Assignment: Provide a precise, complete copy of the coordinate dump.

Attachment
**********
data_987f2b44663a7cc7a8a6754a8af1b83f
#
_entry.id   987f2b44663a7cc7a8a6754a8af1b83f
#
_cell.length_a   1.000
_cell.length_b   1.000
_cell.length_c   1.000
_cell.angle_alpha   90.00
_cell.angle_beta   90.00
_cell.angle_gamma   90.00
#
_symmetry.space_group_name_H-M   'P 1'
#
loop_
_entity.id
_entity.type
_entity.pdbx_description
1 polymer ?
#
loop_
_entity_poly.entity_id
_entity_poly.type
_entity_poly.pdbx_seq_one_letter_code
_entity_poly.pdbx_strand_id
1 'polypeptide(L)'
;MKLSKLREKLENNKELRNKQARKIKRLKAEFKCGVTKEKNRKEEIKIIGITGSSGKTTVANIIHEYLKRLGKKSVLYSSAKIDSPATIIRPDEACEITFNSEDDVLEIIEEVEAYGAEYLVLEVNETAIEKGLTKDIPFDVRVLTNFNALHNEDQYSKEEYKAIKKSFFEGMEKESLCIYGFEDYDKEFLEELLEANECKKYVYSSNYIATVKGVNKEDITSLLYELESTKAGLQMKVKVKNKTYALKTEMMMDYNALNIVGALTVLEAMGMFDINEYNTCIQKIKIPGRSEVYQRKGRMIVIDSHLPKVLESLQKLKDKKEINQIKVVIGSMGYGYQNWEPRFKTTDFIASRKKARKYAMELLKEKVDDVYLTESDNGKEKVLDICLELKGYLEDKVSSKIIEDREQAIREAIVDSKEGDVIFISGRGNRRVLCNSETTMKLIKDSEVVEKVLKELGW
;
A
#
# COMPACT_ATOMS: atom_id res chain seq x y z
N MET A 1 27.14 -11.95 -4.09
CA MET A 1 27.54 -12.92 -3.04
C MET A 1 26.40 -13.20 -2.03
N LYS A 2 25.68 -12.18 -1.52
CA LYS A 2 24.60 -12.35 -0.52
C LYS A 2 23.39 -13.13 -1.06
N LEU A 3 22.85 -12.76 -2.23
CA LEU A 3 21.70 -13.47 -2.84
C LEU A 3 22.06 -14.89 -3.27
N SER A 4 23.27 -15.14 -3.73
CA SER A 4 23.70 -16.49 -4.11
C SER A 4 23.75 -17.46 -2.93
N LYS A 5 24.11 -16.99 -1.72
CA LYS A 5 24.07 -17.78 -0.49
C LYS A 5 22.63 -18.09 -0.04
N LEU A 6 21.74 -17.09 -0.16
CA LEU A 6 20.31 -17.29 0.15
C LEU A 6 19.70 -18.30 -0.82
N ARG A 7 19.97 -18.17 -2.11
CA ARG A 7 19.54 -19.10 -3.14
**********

data_987f2b44663a7cc7a8a6754a8af1b83f
#
_entry.id   987f2b44663a7cc7a8a6754a8af1b83f
#
_cell.length_a   1.000
_cell.length_b   1.000
_cell.length_c   1.000
_cell.angle_alpha   90.00
_cell.angle_beta   90.00
_cell.angle_gamma   90.00
#
_symmetry.space_group_name_H-M   'P 1'
#
loop_
_entity.id
_entity.type
_entity.pdbx_description
1 polymer ?
#
loop_
_entity_poly.entity_id
_entity_poly.type
_entity_poly.pdbx_seq_one_letter_code
_entity_poly.pdbx_strand_id
1 'polypeptide(L)'
;MKLSKLREKLENNKELRNKQARKIKRLKAEFKCGVTKEKNRKEEIKIIGITGSSGKTTVANIIHEYLKRLGKKSVLYSSAKIDSPATIIRPDEACEITFNSEDDVLEIIEEVEAYGAEYLVLEVNETAIEKGLTKDIPFDVRVLTNFNALHNEDQYSKEEYKAIKKSFFEGMEKESLCIYGFEDYDKEFLEELLEANECKKYVYSSNYIATVKGVNKEDITSLLYELESTKAGLQMKVKVKNKTYALKTEMMMDYNALNIVGALTVLEAMGMFDINEYNTCIQKIKIPGRSEVYQRKGRMIVIDSHLPKVLESLQKLKDKKEINQIKVVIGSMGYGYQNWEPRFKTTDFIASRKKARKYAMELLKEKVDDVYLTESDNGKEKVLDICLELKGYLEDKVSSKIIEDREQAIREAIVDSKEGDVIFISGRGNRRVLCNSETTMKLIKDSEVVEKVLKELGW
;
A
#
# COMPACT_ATOMS: atom_id res chain seq x y z
N MET A 1 27.14 -11.95 -4.09
CA MET A 1 27.54 -12.92 -3.04
C MET A 1 26.40 -13.20 -2.03
N LYS A 2 25.68 -12.18 -1.52
CA LYS A 2 24.60 -12.35 -0.52
C LYS A 2 23.39 -13.13 -1.06
N LEU A 3 22.85 -12.76 -2.23
CA LEU A 3 21.70 -13.47 -2.84
C LEU A 3 22.06 -14.89 -3.27
N SER A 4 23.27 -15.14 -3.73
CA SER A 4 23.70 -16.49 -4.11
C SER A 4 23.75 -17.46 -2.93
N LYS A 5 24.11 -16.99 -1.72
CA LYS A 5 24.07 -17.78 -0.49
C LYS A 5 22.63 -18.09 -0.04
N LEU A 6 21.74 -17.09 -0.16
CA LEU A 6 20.31 -17.29 0.15
C LEU A 6 19.70 -18.30 -0.82
N ARG A 7 19.97 -18.17 -2.11
CA ARG A 7 19.54 -19.10 -3.14